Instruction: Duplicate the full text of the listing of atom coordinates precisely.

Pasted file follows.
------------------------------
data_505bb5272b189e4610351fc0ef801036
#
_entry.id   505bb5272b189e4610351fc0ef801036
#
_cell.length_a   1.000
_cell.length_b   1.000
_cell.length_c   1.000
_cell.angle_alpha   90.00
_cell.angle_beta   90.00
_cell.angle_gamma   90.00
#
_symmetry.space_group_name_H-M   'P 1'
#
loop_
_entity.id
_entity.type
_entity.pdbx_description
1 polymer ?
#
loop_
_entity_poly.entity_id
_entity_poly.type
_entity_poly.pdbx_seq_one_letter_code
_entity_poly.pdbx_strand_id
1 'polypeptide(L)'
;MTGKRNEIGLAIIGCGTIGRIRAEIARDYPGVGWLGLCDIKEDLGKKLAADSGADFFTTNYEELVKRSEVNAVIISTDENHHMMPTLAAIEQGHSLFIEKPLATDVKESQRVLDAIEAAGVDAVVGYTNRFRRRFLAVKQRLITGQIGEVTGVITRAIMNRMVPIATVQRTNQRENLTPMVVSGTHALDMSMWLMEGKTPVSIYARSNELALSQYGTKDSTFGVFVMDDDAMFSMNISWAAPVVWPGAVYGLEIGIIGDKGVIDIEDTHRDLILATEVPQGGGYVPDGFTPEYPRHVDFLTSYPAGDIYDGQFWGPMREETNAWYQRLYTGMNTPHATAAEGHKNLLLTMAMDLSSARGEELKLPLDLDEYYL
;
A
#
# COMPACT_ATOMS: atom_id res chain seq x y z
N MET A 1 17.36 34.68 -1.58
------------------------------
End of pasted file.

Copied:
data_505bb5272b189e4610351fc0ef801036
#
_entry.id   505bb5272b189e4610351fc0ef801036
#
_cell.length_a   1.000
_cell.length_b   1.000
_cell.length_c   1.000
_cell.angle_alpha   90.00
_cell.angle_beta   90.00
_cell.angle_gamma   90.00
#
_symmetry.space_group_name_H-M   'P 1'
#
loop_
_entity.id
_entity.type
_entity.pdbx_description
1 polymer ?
#
loop_
_entity_poly.entity_id
_entity_poly.type
_entity_poly.pdbx_seq_one_letter_code
_entity_poly.pdbx_strand_id
1 'polypeptide(L)'
;MTGKRNEIGLAIIGCGTIGRIRAEIARDYPGVGWLGLCDIKEDLGKKLAADSGADFFTTNYEELVKRSEVNAVIISTDENHHMMPTLAAIEQGHSLFIEKPLATDVKESQRVLDAIEAAGVDAVVGYTNRFRRRFLAVKQRLITGQIGEVTGVITRAIMNRMVPIATVQRTNQRENLTPMVVSGTHALDMSMWLMEGKTPVSIYARSNELALSQYGTKDSTFGVFVMDDDAMFSMNISWAAPVVWPGAVYGLEIGIIGDKGVIDIEDTHRDLILATEVPQGGGYVPDGFTPEYPRHVDFLTSYPAGDIYDGQFWGPMREETNAWYQRLYTGMNTPHATAAEGHKNLLLTMAMDLSSARGEELKLPLDLDEYYL
;
A
#
# COMPACT_ATOMS: atom_id res chain seq x y z
N MET A 1 17.36 34.68 -1.58